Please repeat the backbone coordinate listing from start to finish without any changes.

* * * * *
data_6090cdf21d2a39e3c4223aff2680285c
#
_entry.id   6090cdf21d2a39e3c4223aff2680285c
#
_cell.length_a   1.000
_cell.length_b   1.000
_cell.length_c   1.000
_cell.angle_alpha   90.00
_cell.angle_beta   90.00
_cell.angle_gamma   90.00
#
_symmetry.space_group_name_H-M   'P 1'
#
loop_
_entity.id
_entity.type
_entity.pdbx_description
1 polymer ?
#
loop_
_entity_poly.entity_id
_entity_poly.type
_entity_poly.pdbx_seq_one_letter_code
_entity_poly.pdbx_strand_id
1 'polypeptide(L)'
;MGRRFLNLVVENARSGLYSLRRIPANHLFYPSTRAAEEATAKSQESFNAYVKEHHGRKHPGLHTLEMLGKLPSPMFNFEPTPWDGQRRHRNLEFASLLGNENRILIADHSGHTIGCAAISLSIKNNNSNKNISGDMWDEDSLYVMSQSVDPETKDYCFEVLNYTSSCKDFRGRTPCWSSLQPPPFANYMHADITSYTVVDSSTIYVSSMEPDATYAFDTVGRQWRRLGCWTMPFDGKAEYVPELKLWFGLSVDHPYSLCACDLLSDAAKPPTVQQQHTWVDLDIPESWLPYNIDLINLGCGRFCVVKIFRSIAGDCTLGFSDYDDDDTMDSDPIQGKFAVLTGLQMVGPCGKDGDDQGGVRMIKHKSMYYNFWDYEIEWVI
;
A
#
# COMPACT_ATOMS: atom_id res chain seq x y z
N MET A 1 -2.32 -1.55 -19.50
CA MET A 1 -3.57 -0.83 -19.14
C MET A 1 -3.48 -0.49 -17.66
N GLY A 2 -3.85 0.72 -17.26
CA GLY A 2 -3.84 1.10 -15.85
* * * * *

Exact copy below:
data_6090cdf21d2a39e3c4223aff2680285c
#
_entry.id   6090cdf21d2a39e3c4223aff2680285c
#
_cell.length_a   1.000
_cell.length_b   1.000
_cell.length_c   1.000
_cell.angle_alpha   90.00
_cell.angle_beta   90.00
_cell.angle_gamma   90.00
#
_symmetry.space_group_name_H-M   'P 1'
#
loop_
_entity.id
_entity.type
_entity.pdbx_description
1 polymer ?
#
loop_
_entity_poly.entity_id
_entity_poly.type
_entity_poly.pdbx_seq_one_letter_code
_entity_poly.pdbx_strand_id
1 'polypeptide(L)'
;MGRRFLNLVVENARSGLYSLRRIPANHLFYPSTRAAEEATAKSQESFNAYVKEHHGRKHPGLHTLEMLGKLPSPMFNFEPTPWDGQRRHRNLEFASLLGNENRILIADHSGHTIGCAAISLSIKNNNSNKNISGDMWDEDSLYVMSQSVDPETKDYCFEVLNYTSSCKDFRGRTPCWSSLQPPPFANYMHADITSYTVVDSSTIYVSSMEPDATYAFDTVGRQWRRLGCWTMPFDGKAEYVPELKLWFGLSVDHPYSLCACDLLSDAAKPPTVQQQHTWVDLDIPESWLPYNIDLINLGCGRFCVVKIFRSIAGDCTLGFSDYDDDDTMDSDPIQGKFAVLTGLQMVGPCGKDGDDQGGVRMIKHKSMYYNFWDYEIEWVI
;
A
#
# COMPACT_ATOMS: atom_id res chain seq x y z
N MET A 1 -2.32 -1.55 -19.50
CA MET A 1 -3.57 -0.83 -19.14
C MET A 1 -3.48 -0.49 -17.66
N GLY A 2 -3.85 0.72 -17.26
CA GLY A 2 -3.84 1.10 -15.85